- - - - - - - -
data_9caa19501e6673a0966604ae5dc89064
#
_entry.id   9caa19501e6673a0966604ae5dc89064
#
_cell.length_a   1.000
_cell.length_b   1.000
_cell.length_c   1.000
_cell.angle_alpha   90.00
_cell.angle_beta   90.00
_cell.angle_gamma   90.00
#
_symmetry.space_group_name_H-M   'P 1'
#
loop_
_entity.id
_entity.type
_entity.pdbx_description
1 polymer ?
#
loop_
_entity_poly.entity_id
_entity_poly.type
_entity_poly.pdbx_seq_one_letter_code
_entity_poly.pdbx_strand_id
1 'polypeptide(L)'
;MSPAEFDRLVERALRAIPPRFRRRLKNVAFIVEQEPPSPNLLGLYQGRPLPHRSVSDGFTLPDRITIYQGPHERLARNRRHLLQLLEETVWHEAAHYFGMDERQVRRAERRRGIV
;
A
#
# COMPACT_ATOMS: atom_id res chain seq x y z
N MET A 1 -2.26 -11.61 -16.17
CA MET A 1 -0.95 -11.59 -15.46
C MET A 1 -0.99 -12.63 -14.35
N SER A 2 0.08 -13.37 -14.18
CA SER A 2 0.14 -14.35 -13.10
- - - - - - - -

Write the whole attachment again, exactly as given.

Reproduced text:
data_9caa19501e6673a0966604ae5dc89064
#
_entry.id   9caa19501e6673a0966604ae5dc89064
#
_cell.length_a   1.000
_cell.length_b   1.000
_cell.length_c   1.000
_cell.angle_alpha   90.00
_cell.angle_beta   90.00
_cell.angle_gamma   90.00
#
_symmetry.space_group_name_H-M   'P 1'
#
loop_
_entity.id
_entity.type
_entity.pdbx_description
1 polymer ?
#
loop_
_entity_poly.entity_id
_entity_poly.type
_entity_poly.pdbx_seq_one_letter_code
_entity_poly.pdbx_strand_id
1 'polypeptide(L)'
;MSPAEFDRLVERALRAIPPRFRRRLKNVAFIVEQEPPSPNLLGLYQGRPLPHRSVSDGFTLPDRITIYQGPHERLARNRRHLLQLLEETVWHEAAHYFGMDERQVRRAERRRGIV
;
A
#
# COMPACT_ATOMS: atom_id res chain seq x y z
N MET A 1 -2.26 -11.61 -16.17
CA MET A 1 -0.95 -11.59 -15.46
C MET A 1 -0.99 -12.63 -14.35
N SER A 2 0.08 -13.37 -14.18
CA SER A 2 0.14 -14.35 -13.10